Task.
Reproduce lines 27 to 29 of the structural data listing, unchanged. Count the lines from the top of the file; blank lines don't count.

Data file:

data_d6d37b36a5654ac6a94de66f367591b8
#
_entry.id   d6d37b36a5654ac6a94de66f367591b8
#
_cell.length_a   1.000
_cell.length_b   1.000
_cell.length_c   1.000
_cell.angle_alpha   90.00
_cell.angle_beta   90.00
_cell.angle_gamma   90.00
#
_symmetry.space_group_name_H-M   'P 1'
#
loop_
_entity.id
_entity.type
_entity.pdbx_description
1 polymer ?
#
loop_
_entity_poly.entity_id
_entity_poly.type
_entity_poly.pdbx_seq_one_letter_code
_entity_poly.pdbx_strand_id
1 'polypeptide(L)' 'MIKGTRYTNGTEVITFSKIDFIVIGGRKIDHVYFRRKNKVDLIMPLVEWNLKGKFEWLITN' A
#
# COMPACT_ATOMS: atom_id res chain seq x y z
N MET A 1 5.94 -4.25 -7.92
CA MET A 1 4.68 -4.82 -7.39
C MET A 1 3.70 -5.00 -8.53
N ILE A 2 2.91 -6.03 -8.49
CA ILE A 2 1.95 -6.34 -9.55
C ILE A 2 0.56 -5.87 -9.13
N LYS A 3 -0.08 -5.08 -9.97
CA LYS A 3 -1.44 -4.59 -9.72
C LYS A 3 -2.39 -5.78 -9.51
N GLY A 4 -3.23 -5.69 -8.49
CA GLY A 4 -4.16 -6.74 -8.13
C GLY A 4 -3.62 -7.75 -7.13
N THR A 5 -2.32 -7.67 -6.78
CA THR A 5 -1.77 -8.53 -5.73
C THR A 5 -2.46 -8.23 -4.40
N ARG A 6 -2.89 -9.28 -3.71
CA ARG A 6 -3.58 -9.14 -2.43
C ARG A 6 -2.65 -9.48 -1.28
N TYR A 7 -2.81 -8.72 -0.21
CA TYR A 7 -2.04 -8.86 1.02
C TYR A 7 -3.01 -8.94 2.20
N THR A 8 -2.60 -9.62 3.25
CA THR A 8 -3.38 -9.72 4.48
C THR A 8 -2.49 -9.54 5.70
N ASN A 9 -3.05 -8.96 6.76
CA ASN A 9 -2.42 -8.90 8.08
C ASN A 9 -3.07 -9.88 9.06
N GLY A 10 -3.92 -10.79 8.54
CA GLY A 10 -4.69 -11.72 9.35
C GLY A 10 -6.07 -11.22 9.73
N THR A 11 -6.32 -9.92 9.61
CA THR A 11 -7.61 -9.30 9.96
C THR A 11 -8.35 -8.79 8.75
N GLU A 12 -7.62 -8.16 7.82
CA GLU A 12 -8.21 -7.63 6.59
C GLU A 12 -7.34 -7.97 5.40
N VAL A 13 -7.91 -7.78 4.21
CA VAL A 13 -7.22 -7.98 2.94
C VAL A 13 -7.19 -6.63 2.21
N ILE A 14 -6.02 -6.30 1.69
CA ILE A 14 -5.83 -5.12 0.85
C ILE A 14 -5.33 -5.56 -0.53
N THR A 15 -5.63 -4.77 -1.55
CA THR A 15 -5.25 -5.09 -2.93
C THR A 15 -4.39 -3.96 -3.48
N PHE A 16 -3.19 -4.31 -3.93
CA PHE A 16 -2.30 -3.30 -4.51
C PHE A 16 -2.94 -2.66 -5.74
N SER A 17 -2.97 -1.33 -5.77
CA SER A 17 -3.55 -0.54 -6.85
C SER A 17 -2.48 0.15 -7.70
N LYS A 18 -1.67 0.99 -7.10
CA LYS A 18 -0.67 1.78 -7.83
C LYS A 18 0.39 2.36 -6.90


# COMPACT_ATOMS: atom_id res chain seq x y z
N MET A 1 5.94 -4.25 -7.92
CA MET A 1 4.68 -4.82 -7.39